In the on-deck circle

At this time next weekend, I’ll be noveling.

It’s been two or three years since I’ve made a serious stab at National Novel Writing Month, but – along with several of my recent “Daddy’s Dyin’” castmates – I’m going to do so this year.

National Novel Writing Month – “NaNoWriMo,” to participants – is an annual writing exercise, just for the fun of it. It’s not competitive (unless you make it so!), and anyone can participate, whether you normally consider yourself a writer or not. The idea is that you write a 50,000-word novel (which some would call a novella) entirely during the month of November. You can prepare in advance (plot outline, character biographies, etc.), but the normal interpretation is that you do not start any actual writing until Nov. 1.

If you get to 50,000 words by November 30, even if you haven’t finished the novel, you have “won” – although bragging rights and personal satisfaction are the only stakes.

The idea here is that 1,667 words per day is a very fast pace. It’s too fast for you to stop and do any editing, and it’s too fast for any long pondering about what to add. You have to make yourself sit down and write, period.

Some of what you write in that fast a pace is, almost by necessity, going to be horrible. The novel as a whole may turn out not to be anything at all good or marketable (which are not the same thing). But by forcing yourself to write every day, and hopefully turning off that little “no” voice in your head, you sometimes come up with little creative ideas and twists and turns that would never happen in a careful, more deliberate environment.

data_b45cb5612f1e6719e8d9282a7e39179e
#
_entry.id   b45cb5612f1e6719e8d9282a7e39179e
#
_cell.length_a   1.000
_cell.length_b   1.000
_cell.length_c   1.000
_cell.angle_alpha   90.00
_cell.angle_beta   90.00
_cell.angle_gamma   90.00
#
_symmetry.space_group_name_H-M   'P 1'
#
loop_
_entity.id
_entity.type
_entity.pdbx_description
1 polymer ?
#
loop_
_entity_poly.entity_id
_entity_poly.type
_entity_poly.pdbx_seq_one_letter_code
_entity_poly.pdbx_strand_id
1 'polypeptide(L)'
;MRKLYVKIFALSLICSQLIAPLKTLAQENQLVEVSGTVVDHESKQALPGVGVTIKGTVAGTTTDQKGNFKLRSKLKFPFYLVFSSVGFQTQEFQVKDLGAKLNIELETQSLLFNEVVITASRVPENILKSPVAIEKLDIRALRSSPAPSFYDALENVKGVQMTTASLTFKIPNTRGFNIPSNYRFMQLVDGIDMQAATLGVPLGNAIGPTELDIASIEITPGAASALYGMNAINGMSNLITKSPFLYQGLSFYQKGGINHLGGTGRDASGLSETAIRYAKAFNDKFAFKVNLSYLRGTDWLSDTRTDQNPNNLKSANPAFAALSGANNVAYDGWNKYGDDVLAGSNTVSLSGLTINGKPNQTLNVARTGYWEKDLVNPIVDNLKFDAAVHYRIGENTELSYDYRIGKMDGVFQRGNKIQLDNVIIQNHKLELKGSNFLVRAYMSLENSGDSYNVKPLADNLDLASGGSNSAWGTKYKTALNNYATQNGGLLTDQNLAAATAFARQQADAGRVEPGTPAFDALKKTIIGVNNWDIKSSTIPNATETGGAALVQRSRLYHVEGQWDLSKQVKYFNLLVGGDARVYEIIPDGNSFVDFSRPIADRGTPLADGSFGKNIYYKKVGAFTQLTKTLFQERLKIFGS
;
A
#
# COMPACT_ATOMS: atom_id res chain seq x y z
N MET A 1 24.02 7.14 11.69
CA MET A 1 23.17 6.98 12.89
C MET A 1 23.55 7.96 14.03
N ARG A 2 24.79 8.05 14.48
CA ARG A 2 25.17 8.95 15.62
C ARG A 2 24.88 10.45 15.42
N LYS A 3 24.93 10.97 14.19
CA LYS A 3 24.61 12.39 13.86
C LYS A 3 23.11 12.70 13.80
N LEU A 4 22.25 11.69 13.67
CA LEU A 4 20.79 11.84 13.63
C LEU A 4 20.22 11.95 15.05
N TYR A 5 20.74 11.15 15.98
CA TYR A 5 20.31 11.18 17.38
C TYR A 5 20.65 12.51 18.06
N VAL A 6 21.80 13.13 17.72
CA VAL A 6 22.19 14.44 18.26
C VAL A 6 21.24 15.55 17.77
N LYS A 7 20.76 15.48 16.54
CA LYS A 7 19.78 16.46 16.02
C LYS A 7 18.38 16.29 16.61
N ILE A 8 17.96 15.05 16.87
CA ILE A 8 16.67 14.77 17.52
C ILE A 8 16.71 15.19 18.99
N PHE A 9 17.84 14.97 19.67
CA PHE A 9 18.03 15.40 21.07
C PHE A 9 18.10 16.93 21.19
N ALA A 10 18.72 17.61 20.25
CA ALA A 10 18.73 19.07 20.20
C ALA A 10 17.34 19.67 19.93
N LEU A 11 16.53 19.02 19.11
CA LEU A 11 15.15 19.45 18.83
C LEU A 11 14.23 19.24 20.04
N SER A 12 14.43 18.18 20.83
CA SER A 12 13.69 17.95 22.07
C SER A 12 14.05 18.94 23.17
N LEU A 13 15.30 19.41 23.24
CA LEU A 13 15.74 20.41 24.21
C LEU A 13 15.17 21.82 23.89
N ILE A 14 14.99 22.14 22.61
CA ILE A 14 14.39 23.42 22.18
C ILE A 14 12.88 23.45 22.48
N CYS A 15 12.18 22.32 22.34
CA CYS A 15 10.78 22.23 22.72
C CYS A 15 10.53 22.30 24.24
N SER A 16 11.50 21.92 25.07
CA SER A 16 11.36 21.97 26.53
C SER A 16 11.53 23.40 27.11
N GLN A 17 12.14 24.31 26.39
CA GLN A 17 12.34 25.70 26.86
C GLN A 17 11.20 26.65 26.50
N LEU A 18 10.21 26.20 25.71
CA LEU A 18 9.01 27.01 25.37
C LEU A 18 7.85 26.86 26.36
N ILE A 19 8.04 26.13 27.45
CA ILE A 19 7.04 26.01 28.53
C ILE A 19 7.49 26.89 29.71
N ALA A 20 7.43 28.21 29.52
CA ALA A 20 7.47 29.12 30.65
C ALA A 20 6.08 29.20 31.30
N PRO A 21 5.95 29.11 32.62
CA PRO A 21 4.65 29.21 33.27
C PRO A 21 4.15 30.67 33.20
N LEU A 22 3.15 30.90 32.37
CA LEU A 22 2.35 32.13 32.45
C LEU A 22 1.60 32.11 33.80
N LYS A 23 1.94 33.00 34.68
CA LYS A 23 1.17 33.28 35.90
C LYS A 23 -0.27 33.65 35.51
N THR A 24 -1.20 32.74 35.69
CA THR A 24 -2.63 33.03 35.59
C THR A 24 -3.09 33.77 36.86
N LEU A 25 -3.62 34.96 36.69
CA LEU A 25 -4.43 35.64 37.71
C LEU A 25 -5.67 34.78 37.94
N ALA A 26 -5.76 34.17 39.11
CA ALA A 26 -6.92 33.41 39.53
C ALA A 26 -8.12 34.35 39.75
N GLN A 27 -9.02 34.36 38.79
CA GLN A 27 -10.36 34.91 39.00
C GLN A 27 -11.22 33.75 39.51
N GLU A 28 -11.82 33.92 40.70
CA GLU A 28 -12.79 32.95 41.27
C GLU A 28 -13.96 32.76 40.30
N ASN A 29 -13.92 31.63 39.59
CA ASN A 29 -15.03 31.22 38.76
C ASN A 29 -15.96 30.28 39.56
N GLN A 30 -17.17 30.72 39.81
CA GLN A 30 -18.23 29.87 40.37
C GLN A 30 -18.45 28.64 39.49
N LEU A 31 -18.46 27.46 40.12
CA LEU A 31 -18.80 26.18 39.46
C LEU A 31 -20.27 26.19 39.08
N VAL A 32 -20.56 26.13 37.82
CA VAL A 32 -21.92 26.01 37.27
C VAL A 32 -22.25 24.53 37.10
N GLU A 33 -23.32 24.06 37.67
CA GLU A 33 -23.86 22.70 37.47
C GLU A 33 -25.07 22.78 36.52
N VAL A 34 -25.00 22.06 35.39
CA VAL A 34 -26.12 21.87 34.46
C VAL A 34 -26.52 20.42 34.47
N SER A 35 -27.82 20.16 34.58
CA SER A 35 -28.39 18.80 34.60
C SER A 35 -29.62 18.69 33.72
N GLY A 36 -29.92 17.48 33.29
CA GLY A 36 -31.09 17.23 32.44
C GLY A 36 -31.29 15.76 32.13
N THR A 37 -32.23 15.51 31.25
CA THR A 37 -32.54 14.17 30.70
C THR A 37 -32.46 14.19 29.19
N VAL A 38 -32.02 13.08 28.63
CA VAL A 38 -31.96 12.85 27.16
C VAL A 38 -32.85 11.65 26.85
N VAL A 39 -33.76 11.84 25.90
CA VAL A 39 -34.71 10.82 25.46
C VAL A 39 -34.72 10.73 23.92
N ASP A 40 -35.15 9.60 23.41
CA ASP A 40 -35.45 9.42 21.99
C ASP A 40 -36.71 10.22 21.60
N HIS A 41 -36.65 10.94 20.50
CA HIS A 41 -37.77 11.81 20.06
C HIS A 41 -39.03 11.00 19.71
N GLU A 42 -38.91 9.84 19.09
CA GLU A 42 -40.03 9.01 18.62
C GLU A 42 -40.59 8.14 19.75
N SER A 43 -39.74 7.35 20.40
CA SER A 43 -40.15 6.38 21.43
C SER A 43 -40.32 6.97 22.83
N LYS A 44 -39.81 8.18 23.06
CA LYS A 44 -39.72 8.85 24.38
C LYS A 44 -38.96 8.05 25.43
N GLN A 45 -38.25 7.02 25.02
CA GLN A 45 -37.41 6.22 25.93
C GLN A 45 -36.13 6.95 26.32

The official NaNoWriMo web site offers you a chance to connect with other participants, gives pep talks, and allows you an easy way of tracking your word count. You enter your word count and the site and you can see an easy-to-understand line graph showing whether you’re ahead of or behind pace. If you’ve missed a day (I doubt I’ll get much writing done on Election Day, for example), the site will show you what your pace needs to be to catch up and still get to 50,000 by month’s end.

In some areas, there are actually author meet-ups or “write-ins” at some quiet place like a library or coffee shop, where you can bring your laptop and do what’s normally a very solitary activity in the company of others. (“Anybody got a suggestion for a character name?”) I don’t have a laptop, and the closest location for the meetups is in Murfreesboro, but I’d love to go to one some day just to see what it’s like.

If you make it, there’s usually a little certificate you can download and print out, plus a little logo you can post to your web site or social media. It’s all on the honor system, though. Sometimes the Amazon-owned self-publisher Createspace offers you a free proof copy of your novel, which is how I came to publish my own Bad Self-Published Novel, which began its life as a NaNoWriMo project.

You can always go back later, after November has ended and you’ve taken a bit of a break, and see whether or not you think there’s enough there to make it worth trying to rewrite the novel, taking out the terrible stuff while leaving in those moments of inspiration.

There have actually been authors who have traditionally published novels which began during NaNoWriMo. Many others, of course, have self-published their NaNoWriMo novels. I still wonder what would have happened to “Soapstone” if I’d been a little bit more patient and gotten it professionally edited.

Anyone can participate in NaNoWriMo. It’s completely free, although they do sell merchandise and solicit donations to keep the web site up and running. The sense of accomplishment you feel when you get to 50,000 is amazing.

Day 4: 7,756 words

Well, I’ve just barely made my daily 1,667-word NaNoWriMo goal. I maintained the cushion that I built up during the first three days, but I’ve only added 10 words to it, unless I write some more before bed tonight. Given that this was a weekend day, 1,677 seems like a disappointment.